Thursday, February 27, 2014

Learning from the Master (Romans 15:3-4)

“For even Christ did not please Himself; but as it is written, “The reproaches of those who reproached You fell on Me.” For whatever was written in earlier times was written for our instruction, so that through perseverance and the encouragement of the Scriptures we might have hope.” (Romans 15:3–4, NASB95)

In verse 3 we one of many New Testament quotes from Psalm 69, which was written by David and reflects the cry of those who were being persecuted not for anything they had done wrong (for crimes they had committed), but because they stood for God. This may have been a personal cry of David or a national cry written by David on behalf of the people who were faithful. In this there is some difference of opinion, but where there is consistent agreement is that our Lord Jesus Christ was the ultimate sinless One who was persecuted not for what He had done, but because he stood in opposition to the ways of many. He rocked their boats in many ways with His message of repentance and humble submission to God. He rocked their boats by being the One who had come as the Messiah when they were not ready to accept Him or the way in which He came. He rocked their boats in so many ways with His message of truth, an ultimately they moved to place Him (the totally innocent One) on a cross and crucify Him for these things.

What they intended to satisfy themselves, God had long intended to bring about something totally different—to bring salvation to man. Jesus, as fully God could have at any time put a stop to the whole thing and brought about any form of instantaneous judgment upon His accusers. But this was not according to the plan. Rather as God who was also fully man, Jesus submitted to the will of the Father to follow the plan perfectly. And because He knew the intention He had no need to fight it happening at the perfectly appointed time. This is an incredible tension which as merely man we easily can struggle coming to terms with. How can God be fully man and fully God and not be lessened because of the other?

Theologians have termed Jesus God-man oneness as a “hypostatic union” or the joining of two natures into one. John Piper describes it this way, “Jesus has two complete natures—one fully human and one fully divine. What the doctrine of the hypostatic union teaches is that these two natures are united in one person in the God-man. Jesus is not two persons. He is one person. The hypostatic union is the joining of the divine and the human in the one person of Jesus.” Neither is Jesus schizophrenic going between the two, as if turning on one switch while simultaneously turning off the other. John Piper goes on to add, “…beyond just gazing at the spectacular person of Jesus, there is also the amazing gospel-laced revelation that the reason Jesus became the God-man was for us. His fully human nature joined in personal union to his eternally divine nature is permanent proof that Jesus, in perfect harmony with his Father, is undeterrably for us. He has demonstrated his love for us in that while we were still sinners, he took our nature to his one person and died for us.”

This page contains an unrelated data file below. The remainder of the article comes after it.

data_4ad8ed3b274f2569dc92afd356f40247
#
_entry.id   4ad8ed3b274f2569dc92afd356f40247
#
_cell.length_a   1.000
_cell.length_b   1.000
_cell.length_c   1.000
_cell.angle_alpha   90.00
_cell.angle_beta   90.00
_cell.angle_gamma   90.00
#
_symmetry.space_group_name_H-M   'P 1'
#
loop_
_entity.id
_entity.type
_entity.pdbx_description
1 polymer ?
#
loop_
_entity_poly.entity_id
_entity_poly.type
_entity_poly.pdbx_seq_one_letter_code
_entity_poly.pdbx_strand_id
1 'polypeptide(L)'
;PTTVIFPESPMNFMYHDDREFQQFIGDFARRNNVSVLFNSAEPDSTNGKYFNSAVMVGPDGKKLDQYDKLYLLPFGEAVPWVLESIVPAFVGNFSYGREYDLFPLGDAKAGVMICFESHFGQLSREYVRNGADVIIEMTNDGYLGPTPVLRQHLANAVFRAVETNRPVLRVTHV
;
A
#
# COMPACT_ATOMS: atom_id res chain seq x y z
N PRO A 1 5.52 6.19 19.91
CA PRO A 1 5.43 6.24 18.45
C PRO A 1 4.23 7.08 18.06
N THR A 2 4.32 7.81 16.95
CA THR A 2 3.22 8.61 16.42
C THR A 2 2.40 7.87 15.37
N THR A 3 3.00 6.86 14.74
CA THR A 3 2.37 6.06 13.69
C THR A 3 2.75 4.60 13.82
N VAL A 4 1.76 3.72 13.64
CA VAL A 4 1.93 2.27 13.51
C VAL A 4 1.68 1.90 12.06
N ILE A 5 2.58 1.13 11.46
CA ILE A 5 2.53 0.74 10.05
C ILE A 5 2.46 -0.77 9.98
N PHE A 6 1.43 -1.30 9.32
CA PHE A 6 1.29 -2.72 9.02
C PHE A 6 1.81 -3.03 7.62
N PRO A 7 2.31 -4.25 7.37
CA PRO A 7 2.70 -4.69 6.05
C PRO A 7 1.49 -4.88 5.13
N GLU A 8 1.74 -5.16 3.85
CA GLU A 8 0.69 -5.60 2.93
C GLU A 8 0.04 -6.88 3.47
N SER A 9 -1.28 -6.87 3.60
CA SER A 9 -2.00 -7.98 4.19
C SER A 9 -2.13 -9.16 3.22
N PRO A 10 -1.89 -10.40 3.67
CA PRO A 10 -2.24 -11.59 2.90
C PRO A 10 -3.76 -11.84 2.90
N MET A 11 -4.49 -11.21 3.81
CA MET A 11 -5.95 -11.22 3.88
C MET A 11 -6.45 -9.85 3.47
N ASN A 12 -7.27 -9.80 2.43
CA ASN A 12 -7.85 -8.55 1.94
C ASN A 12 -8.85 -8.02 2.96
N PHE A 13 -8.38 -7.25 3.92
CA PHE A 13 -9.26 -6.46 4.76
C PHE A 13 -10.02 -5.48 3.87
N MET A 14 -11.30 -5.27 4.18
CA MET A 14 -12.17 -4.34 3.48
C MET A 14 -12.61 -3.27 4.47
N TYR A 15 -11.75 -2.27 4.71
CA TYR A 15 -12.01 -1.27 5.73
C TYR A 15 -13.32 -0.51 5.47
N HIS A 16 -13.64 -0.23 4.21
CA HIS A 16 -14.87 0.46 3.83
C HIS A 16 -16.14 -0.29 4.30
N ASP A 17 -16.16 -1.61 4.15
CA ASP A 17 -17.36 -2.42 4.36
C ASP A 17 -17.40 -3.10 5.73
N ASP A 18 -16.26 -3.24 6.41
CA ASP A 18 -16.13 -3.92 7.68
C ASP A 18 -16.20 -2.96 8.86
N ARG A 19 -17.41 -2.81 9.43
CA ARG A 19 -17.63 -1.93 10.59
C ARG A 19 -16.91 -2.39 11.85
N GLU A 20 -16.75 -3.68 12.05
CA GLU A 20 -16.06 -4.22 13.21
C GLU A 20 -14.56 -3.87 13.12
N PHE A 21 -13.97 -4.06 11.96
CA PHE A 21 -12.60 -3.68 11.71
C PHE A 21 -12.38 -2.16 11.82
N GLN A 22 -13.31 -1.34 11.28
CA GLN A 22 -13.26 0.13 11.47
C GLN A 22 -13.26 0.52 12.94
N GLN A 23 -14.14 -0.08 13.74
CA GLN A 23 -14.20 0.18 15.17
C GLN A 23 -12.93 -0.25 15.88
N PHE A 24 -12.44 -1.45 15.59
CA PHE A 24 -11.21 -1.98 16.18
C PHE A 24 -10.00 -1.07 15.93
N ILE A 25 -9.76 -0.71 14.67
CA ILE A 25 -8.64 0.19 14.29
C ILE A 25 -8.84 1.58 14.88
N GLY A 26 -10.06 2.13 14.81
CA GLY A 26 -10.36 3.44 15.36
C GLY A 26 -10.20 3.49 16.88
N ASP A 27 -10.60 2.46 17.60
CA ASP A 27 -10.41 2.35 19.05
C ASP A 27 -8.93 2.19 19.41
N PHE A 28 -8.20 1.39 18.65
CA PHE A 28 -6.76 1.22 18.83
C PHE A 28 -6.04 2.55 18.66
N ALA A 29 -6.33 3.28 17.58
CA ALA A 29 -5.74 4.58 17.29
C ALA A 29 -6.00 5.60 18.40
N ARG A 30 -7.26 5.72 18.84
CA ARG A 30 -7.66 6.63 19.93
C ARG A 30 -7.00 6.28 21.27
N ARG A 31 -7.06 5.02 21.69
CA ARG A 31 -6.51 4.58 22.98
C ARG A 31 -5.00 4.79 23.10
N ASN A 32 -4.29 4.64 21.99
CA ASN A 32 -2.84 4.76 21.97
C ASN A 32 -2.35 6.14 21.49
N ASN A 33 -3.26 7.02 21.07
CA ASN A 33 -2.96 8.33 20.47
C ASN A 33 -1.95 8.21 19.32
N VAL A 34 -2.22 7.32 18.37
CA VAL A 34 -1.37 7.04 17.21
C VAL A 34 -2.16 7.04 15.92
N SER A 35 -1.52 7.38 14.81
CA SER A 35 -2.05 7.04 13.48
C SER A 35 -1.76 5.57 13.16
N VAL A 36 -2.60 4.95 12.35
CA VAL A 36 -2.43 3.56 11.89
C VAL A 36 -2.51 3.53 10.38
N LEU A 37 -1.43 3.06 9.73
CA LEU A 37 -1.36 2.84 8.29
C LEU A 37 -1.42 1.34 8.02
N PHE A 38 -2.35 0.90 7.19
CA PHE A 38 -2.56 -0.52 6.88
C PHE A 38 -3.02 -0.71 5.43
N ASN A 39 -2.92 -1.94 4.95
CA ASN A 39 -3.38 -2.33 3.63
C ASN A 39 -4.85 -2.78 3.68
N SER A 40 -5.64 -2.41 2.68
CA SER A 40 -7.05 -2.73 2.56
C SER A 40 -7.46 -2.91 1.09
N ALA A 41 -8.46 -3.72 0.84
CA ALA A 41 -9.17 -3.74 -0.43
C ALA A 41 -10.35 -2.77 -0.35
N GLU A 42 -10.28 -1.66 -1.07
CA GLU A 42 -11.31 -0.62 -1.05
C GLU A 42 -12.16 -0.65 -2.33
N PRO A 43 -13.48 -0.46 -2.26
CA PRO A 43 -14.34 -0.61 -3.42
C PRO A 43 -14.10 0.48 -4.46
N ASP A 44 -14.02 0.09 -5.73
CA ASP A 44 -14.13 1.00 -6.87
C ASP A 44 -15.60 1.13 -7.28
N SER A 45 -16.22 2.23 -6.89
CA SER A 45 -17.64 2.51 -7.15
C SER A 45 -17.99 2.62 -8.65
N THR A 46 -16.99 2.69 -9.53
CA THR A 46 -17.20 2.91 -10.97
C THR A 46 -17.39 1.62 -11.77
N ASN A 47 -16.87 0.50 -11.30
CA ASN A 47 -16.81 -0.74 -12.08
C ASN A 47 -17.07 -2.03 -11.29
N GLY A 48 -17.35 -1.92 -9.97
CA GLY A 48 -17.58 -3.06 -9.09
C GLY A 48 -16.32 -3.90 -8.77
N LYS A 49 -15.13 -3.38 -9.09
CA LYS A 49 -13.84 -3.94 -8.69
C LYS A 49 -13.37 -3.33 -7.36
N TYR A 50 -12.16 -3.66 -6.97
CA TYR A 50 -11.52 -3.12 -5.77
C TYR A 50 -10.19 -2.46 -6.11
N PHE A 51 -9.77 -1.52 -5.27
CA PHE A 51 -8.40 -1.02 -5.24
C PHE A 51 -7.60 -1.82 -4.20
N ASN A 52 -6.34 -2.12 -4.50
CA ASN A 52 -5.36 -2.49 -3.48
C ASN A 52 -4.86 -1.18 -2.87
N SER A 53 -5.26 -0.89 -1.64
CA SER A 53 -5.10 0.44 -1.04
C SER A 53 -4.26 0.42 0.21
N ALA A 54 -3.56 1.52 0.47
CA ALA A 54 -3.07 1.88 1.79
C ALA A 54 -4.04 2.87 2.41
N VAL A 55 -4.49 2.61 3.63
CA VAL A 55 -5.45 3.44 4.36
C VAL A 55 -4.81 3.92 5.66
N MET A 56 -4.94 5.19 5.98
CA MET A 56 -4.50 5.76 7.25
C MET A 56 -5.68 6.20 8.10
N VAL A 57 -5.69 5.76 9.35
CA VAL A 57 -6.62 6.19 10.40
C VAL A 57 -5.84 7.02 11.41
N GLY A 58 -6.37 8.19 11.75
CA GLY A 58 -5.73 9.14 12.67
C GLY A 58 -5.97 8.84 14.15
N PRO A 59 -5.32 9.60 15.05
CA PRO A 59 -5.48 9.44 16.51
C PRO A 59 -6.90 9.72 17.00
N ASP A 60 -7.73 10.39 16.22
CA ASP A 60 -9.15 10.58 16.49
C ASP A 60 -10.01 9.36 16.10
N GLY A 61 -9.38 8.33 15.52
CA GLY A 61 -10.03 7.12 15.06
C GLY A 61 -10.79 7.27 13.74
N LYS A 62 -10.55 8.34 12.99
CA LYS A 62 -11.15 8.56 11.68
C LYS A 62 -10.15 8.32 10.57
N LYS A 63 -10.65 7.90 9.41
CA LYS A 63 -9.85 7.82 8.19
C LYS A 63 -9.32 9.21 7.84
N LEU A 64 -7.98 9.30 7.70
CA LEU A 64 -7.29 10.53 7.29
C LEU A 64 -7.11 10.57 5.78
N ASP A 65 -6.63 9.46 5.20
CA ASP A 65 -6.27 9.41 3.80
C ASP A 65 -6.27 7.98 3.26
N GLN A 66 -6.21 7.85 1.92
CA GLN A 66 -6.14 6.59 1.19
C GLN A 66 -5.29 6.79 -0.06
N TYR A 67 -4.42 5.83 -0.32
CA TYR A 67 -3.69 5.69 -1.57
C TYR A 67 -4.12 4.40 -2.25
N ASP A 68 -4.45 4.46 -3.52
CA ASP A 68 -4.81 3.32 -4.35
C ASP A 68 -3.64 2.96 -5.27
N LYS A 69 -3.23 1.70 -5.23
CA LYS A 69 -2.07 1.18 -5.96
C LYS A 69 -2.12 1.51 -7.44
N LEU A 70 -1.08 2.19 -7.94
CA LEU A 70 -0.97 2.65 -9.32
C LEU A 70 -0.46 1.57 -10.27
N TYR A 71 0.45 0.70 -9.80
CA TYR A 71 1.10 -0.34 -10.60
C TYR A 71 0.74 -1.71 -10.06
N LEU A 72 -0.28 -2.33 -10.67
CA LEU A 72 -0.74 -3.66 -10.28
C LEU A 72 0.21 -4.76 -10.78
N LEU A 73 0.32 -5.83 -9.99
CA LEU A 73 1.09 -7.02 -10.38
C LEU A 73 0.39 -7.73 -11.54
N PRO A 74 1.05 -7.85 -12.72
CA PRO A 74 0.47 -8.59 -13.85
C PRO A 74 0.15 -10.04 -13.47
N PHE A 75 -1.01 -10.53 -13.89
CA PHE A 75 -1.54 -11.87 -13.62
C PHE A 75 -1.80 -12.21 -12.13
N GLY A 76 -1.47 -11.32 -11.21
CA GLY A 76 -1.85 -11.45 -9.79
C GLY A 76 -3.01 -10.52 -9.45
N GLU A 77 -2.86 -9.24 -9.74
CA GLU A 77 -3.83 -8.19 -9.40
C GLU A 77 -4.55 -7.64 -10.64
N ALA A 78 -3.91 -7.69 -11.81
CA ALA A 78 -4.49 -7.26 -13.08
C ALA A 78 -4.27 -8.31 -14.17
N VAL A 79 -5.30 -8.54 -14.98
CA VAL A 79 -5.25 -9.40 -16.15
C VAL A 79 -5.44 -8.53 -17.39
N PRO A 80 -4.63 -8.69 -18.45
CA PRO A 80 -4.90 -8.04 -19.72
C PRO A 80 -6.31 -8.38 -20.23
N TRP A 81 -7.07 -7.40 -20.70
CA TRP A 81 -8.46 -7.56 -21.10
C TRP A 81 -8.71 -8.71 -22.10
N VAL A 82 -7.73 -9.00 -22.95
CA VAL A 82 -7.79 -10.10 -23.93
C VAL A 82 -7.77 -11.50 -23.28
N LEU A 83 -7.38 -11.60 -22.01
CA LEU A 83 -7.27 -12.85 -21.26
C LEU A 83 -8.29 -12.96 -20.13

Jesus was not merely man who did a good thing for us. While we have many instances in history of individuals who have marked us this way, Jesus was uniquely different. He also did not remain only God who, while He created and knows mankind fully, related to mankind from heaven above. No, it was the plan of our triune God (Father, Son, and Holy Spirit) that the Son become man for us, and in so doing we also benefit from having known God in a real and personal way. He did what no man could do, and He did it 100% according to God’s plan and 100% under God’s control at the exact right time to fully and perfectly satisfy what no man can do for himself or anyone else.

And to mark it for just how God had determined all of this in advance we have written for us the specific prophecies of Scripture and the even greater number of portrayals of our God, His character, and His intent. All of these things were written for our instruction and they point us directly to Him.

As the psalmist in Psalm 69 endured harsh treatment for His faith, and as our Lord endured being reviled and even nailed to a cross, we ourselves are called to endure the same, and in our enduring we do so with the same great hope—hope revealed in the record of truth and directed toward our eternal promise.

who committed no sin, nor was any deceit found in His mouth; and while being reviled, He did not revile in return; while suffering, He uttered no threats, but kept entrusting Himself to Him who judges righteously; and He Himself bore our sins in His body on the cross, so that we might die to sin and live to righteousness; for by His wounds you were healed.” (1 Peter 2:22–24, NASB95)

“I will praise the name of God with a song; I will magnify him with thanksgiving. This will please the Lord more than an ox or a bull with horns and hoofs. When the humble see it they will be glad; you who seek God, let your hearts revive. For the Lord hears the needy and does not despise his own people who are prisoners. Let heaven and earth praise him, the seas and everything that moves in them.” (Psalm 69:30–34, ESV)

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